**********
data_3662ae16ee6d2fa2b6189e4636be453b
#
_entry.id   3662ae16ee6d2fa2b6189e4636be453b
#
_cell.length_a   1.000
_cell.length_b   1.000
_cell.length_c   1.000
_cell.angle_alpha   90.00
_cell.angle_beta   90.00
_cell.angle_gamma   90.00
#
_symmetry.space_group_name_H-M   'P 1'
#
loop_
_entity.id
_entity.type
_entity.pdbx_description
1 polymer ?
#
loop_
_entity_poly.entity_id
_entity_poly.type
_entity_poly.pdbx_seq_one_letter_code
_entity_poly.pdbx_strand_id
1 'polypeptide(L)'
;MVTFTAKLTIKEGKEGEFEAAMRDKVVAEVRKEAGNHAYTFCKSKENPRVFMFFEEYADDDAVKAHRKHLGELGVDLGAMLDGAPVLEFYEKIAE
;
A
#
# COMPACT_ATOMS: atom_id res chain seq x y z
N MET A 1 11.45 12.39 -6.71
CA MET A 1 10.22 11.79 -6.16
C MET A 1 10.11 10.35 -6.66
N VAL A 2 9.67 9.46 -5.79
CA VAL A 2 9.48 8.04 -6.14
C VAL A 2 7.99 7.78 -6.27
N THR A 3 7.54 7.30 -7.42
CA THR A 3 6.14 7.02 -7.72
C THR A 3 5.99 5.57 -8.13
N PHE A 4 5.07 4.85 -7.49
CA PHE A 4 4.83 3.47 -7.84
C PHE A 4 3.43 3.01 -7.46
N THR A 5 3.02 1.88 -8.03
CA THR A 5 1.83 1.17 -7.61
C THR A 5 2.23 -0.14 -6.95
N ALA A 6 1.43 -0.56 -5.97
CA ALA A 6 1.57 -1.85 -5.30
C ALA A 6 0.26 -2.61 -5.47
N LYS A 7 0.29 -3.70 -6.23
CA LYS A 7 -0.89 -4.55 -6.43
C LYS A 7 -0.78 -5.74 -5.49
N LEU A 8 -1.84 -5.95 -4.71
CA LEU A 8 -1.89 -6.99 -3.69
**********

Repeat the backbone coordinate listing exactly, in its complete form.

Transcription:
data_3662ae16ee6d2fa2b6189e4636be453b
#
_entry.id   3662ae16ee6d2fa2b6189e4636be453b
#
_cell.length_a   1.000
_cell.length_b   1.000
_cell.length_c   1.000
_cell.angle_alpha   90.00
_cell.angle_beta   90.00
_cell.angle_gamma   90.00
#
_symmetry.space_group_name_H-M   'P 1'
#
loop_
_entity.id
_entity.type
_entity.pdbx_description
1 polymer ?
#
loop_
_entity_poly.entity_id
_entity_poly.type
_entity_poly.pdbx_seq_one_letter_code
_entity_poly.pdbx_strand_id
1 'polypeptide(L)'
;MVTFTAKLTIKEGKEGEFEAAMRDKVVAEVRKEAGNHAYTFCKSKENPRVFMFFEEYADDDAVKAHRKHLGELGVDLGAMLDGAPVLEFYEKIAE
;
A
#
# COMPACT_ATOMS: atom_id res chain seq x y z
N MET A 1 11.45 12.39 -6.71
CA MET A 1 10.22 11.79 -6.16
C MET A 1 10.11 10.35 -6.66
N VAL A 2 9.67 9.46 -5.79
CA VAL A 2 9.48 8.04 -6.14
C VAL A 2 7.99 7.78 -6.27
N THR A 3 7.54 7.30 -7.42
CA THR A 3 6.14 7.02 -7.72
C THR A 3 5.99 5.57 -8.13
N PHE A 4 5.07 4.85 -7.49
CA PHE A 4 4.83 3.47 -7.84
C PHE A 4 3.43 3.01 -7.46
N THR A 5 3.02 1.88 -8.03
CA THR A 5 1.83 1.17 -7.61
C THR A 5 2.23 -0.14 -6.95
N ALA A 6 1.43 -0.56 -5.97
CA ALA A 6 1.57 -1.85 -5.30
C ALA A 6 0.26 -2.61 -5.47
N LYS A 7 0.29 -3.70 -6.23
CA LYS A 7 -0.89 -4.55 -6.43
C LYS A 7 -0.78 -5.74 -5.49
N LEU A 8 -1.84 -5.95 -4.71
CA LEU A 8 -1.89 -6.99 -3.69